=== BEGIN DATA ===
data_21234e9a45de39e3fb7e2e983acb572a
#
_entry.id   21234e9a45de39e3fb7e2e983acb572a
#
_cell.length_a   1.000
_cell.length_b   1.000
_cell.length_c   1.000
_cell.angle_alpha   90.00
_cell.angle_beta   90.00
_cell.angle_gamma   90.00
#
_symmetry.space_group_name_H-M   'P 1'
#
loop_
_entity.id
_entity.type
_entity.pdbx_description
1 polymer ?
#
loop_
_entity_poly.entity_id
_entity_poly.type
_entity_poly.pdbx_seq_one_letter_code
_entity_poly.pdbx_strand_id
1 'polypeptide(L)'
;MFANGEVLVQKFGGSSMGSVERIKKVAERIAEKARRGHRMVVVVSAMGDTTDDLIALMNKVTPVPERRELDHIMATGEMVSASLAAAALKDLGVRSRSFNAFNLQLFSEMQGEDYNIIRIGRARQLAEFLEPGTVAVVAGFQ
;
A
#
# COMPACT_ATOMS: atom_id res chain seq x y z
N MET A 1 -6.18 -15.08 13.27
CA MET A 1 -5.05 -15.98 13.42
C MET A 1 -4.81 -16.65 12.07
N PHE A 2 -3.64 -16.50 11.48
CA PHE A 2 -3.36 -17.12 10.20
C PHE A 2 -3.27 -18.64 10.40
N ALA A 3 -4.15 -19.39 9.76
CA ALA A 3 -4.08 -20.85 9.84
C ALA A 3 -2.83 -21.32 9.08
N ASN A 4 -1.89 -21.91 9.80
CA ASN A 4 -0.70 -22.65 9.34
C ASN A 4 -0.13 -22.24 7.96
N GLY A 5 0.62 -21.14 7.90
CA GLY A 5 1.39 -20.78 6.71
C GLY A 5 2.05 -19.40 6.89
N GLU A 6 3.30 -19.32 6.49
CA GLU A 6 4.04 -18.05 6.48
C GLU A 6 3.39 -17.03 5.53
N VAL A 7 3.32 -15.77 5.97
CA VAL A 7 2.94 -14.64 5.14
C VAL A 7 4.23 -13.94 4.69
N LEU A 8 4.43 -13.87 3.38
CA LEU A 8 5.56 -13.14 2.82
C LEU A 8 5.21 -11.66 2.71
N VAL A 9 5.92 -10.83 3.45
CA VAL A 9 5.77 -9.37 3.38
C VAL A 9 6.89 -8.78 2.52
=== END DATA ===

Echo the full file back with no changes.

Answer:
data_21234e9a45de39e3fb7e2e983acb572a
#
_entry.id   21234e9a45de39e3fb7e2e983acb572a
#
_cell.length_a   1.000
_cell.length_b   1.000
_cell.length_c   1.000
_cell.angle_alpha   90.00
_cell.angle_beta   90.00
_cell.angle_gamma   90.00
#
_symmetry.space_group_name_H-M   'P 1'
#
loop_
_entity.id
_entity.type
_entity.pdbx_description
1 polymer ?
#
loop_
_entity_poly.entity_id
_entity_poly.type
_entity_poly.pdbx_seq_one_letter_code
_entity_poly.pdbx_strand_id
1 'polypeptide(L)'
;MFANGEVLVQKFGGSSMGSVERIKKVAERIAEKARRGHRMVVVVSAMGDTTDDLIALMNKVTPVPERRELDHIMATGEMVSASLAAAALKDLGVRSRSFNAFNLQLFSEMQGEDYNIIRIGRARQLAEFLEPGTVAVVAGFQ
;
A
#
# COMPACT_ATOMS: atom_id res chain seq x y z
N MET A 1 -6.18 -15.08 13.27
CA MET A 1 -5.05 -15.98 13.42
C MET A 1 -4.81 -16.65 12.07
N PHE A 2 -3.64 -16.50 11.48
CA PHE A 2 -3.36 -17.12 10.20
C PHE A 2 -3.27 -18.64 10.40
N ALA A 3 -4.15 -19.39 9.76
CA ALA A 3 -4.08 -20.85 9.84
C ALA A 3 -2.83 -21.32 9.08
N ASN A 4 -1.89 -21.91 9.80
CA ASN A 4 -0.70 -22.65 9.34
C ASN A 4 -0.13 -22.24 7.96
N GLY A 5 0.62 -21.14 7.90
CA GLY A 5 1.39 -20.78 6.71
C GLY A 5 2.05 -19.40 6.89
N GLU A 6 3.30 -19.32 6.49
CA GLU A 6 4.04 -18.05 6.48
C GLU A 6 3.39 -17.03 5.53
N VAL A 7 3.32 -15.77 5.97
CA VAL A 7 2.94 -14.64 5.14
C VAL A 7 4.23 -13.94 4.69
N LEU A 8 4.43 -13.87 3.38
CA LEU A 8 5.56 -13.14 2.82
C LEU A 8 5.21 -11.66 2.71
N VAL A 9 5.92 -10.83 3.45
CA VAL A 9 5.77 -9.37 3.38
C VAL A 9 6.89 -8.78 2.52